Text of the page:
[Image Source: Wikimedia Commons]

When I was a student at Brown University, one of my favorite Providence landmarks became Prospect Terrace Park.  I'd go there to destress after a challenging exam, at the end of a long run, and even to set up a picnic on a date or two.  I loved being able to look out over the diversity of Providence: the lit up State House at night, the booming downtown, the construction in the distance.  When I was feeling extra adventurous, I'd climb over the gate, and slide down into a nook to overlook the city with Roger Williams, whose statue protects the city.  I would ponder all of the existential questions that college students (especially Brown students) think upon, and feel at peace.

After a few outings to the Park, I decided to do research to learn more about this this mythical Roger Williams figure.  I realized that he was a political pioneer whose legacy lives far beyond his time, or his state.  Simply put, through his defense of religious freedom, espousing abolition as a cause in the age of slavery, and advocating for the rights of Native Americans, he went against the grain.  He was not afraid to espouse unpopular beliefs, and defend the rights and freedom of his fellow citizens. He helped to found Rhode Island, but his impact was felt throughout all of the colonies.

During my senior year at Brown, in 2009, I co-founded an organization called Generation Citizen (GC).  GC's mission is to empower young people to become engaged and active citizens through implementing action civics in secondary schools.  Students learn politics through engaging in local politics,taking action on real issues that affect their lives: public transit because RIPTA passes are too expensive, police-community relations because they feel unsafe, snow-plow removal policies because their streets are not cleaned fast enough during the winter.  In a sense, implicitly and explicitly, we want all of our students to think like Roger Williams: passionate in their convictions, and unafraid to go against the grain to advocate for issues they care about.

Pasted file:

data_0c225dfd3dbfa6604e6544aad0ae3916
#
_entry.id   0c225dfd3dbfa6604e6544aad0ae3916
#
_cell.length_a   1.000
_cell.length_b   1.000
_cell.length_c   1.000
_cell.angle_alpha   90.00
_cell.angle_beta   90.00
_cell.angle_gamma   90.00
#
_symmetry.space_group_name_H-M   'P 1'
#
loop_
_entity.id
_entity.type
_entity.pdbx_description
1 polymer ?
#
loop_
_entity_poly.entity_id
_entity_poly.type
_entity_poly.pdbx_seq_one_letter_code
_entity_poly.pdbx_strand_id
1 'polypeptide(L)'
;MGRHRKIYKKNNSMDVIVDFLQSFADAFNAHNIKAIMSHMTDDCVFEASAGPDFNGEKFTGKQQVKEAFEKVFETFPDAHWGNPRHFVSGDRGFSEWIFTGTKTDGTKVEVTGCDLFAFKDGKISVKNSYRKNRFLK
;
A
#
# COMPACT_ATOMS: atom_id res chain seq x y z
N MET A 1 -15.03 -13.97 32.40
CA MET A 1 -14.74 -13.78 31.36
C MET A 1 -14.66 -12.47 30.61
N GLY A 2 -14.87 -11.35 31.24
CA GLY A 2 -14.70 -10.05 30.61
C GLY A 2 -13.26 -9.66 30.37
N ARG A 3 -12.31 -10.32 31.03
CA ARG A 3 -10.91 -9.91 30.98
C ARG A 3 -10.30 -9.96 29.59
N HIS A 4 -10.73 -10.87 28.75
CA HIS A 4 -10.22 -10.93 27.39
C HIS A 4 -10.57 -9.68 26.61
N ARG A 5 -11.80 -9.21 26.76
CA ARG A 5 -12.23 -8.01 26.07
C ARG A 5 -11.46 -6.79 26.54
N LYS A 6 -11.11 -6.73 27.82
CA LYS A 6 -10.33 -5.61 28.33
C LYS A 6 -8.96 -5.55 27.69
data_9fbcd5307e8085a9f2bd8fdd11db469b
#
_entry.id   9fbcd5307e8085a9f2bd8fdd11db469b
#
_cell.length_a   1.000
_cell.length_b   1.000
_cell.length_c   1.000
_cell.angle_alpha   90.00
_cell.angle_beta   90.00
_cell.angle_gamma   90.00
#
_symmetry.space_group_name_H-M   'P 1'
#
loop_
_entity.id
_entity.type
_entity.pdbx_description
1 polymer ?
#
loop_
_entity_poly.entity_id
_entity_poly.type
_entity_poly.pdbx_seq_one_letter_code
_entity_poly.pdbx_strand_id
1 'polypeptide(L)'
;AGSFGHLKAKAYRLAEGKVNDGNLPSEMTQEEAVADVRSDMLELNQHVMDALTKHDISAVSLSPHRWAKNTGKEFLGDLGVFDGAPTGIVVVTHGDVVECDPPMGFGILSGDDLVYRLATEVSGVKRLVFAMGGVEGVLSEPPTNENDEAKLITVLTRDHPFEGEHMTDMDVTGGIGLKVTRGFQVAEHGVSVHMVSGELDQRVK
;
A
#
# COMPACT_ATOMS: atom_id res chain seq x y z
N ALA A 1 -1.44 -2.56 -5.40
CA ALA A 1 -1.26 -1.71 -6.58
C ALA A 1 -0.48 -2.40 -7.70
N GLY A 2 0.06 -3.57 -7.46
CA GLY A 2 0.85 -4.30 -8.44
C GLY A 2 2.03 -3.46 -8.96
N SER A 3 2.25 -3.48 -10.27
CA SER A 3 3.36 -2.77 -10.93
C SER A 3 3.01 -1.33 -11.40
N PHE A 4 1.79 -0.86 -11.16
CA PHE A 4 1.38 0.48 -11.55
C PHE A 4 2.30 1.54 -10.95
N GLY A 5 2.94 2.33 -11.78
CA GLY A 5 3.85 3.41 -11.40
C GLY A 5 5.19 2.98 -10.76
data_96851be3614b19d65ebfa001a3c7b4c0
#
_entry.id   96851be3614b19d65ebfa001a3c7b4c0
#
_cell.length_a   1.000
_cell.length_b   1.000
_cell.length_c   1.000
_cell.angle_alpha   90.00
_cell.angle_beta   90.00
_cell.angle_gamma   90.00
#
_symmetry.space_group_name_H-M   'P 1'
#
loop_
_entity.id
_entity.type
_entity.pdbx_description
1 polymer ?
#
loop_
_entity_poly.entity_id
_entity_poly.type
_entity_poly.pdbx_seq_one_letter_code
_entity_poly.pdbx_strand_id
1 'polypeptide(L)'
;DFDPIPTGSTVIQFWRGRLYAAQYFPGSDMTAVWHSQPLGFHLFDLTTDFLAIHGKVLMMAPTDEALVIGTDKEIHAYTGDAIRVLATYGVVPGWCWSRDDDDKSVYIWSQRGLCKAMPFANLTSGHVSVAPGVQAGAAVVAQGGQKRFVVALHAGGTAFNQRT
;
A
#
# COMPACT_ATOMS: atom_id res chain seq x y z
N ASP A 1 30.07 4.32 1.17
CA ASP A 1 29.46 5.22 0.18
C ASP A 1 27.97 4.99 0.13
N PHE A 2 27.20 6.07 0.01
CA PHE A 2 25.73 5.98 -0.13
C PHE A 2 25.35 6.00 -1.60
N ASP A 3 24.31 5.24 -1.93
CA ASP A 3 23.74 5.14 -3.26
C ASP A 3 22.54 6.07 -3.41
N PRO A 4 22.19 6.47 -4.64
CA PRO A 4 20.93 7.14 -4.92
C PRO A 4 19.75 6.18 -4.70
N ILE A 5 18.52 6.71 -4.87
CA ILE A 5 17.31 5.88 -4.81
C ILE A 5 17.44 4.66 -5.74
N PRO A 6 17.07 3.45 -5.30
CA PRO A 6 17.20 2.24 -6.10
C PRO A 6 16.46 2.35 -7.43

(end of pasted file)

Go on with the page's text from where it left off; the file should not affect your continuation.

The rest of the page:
Since GC was founded in 2009, it has become a national organization, with offices in Boston, New York City, San Francisco, Austin, and Oklahoma City.  Proudly, we still have an office, with three employees, in Rhode Island.  Much like Roger Williams' ideas of separation of church and state and abolition started in little Rhody, and expanded to the rest of the country, so does Generation Citizen.  I visit all of our sites on a regular basis, but nothing makes me prouder than going into a classroom at Central High School, or, our biggest middle school partner, Roger Williams, and seeing students passionately convince decision-makers to take action on issues that they care about.

I no longer live in Providence, but frequently come back to see our program in action.  On many of those trips, I stop back in Prospect Terrace Park.  I stop in front of the statue, too nervous to jump the fence as I get older. I reminisce about my college years, and clear my mind after a hectic work day.  And I look over Providence, with a view similar to Roger Williams, renewed again in my idealism to help push for the issues I care about.  

Roger Williams lives on in Rhode Island.  And so does his relentless pursuit for a more equitable democracy, through the action of students throughout the Ocean State.